S: To Speak seemed to have taken quite a long route from set to screen. I note that the film was shot in Cambodia for about two weeks in 2005, and post production took almost 18 months to complete. What were the key challenges faced in getting the movie completed, and finally making its local premiere in a few days time?
LC: To Speak took forever in post (production) because we only had the money - Craig's personal finances actually - to shoot it, but not post-process it. I knew that ever since taking it on.
But I read many, many stories of how many independent US filmmakers did their thing:
Shoot first, edit a really solid offline, then pitch for completion funds and made it. So I decided to do the same. Thankfully we had really good stuff that moved many people emotionally.
Freddy, the General Manager of Infinite Frameworks who sponsored our entire post production after watching our offline admittedly had to resist the heart strings that were tugged.
But because we were sponsored - in all areas including audio - we had to wait for available resources, like free overnight color grading sessions, the 3 to 6 months audio mix; all to be done when our sponsors had time and resources available. I'm actually thankful it's done, really.
S: And I'll be asking all filmmakers in this interview series the same last question, what do you currently feel about the Singapore film industry (if we can already start to call it so!) at this point in time, given that the SIFF has finally enough material to come up with a Singapore Panorama section, with an unprecedented vast spectrum of 13 features and documentaries making their respective premieres in Singapore?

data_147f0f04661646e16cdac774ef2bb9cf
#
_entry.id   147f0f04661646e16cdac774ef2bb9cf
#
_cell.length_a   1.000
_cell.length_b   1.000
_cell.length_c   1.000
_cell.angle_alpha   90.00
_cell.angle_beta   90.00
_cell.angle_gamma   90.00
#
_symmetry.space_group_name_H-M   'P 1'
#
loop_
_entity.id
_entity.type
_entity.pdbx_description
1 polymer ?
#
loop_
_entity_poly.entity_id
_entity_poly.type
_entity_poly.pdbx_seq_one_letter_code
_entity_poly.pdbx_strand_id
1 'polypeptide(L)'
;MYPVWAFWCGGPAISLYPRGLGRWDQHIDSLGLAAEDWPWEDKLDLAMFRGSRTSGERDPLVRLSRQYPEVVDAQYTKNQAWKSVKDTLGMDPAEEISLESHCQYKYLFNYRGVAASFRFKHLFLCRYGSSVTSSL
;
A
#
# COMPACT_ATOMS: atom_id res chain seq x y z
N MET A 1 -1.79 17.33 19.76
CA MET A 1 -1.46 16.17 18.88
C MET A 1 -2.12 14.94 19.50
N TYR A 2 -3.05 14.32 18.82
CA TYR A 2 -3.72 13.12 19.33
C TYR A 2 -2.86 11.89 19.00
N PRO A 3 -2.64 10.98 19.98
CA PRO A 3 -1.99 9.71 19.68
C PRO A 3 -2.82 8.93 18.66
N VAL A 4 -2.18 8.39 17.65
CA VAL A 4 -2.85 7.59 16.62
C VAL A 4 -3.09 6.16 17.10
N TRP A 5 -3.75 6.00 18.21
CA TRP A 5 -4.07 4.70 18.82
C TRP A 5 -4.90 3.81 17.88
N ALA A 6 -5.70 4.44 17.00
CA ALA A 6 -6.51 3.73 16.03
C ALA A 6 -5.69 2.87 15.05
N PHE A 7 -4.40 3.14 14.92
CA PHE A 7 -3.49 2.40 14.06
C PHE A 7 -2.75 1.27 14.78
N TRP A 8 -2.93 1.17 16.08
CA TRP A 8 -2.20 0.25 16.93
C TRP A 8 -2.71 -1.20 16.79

LC: You don't hear this often enough but we still got a long way to go. Having the Singapore Panorama in SIFF is great but if it's not going to be an annual feature - then we would have taken 2 or even 3 steps back after this year.
The main problem we always have actually, despite what many 'professionals' and 'critics' say about our film scene, is not that we always don’t have funds or our stories are not good enough, etc.
The main reason I strongly feel, is that we don’t have one solid identity. All our neighbouring countries have such strong identities that they naturally support all their own works, despite having the same fair share of competition from US/Foreign imported films. And as we all know, we've given in to the predominantly inherent US influence (I'm guilty as charged - because I studied in NYU too!)
But having said so much - it still comes down to the question isn’t it - Do we have a Singapore film scene? To be honest, I think we do, although it's feels almost the same time after time. But the fact remains - if we all stop and do nothing about it - then we'll never have anything.
S: Your insights to the one solid identity is something that piqued my interest in asking, do you feel that by virtue we're not a homogeneous society, that it becomes a challenge to develop strong support for our works? Could that be cultivated in time to come, probably once we can sustain having a critical mass of films being produced on a regular basis? But I suppose our heterogeneous society also paves the way for very diverse movies getting made, like those in this year's Singapore Panorama showcase, in different languages, and some made in different lands too.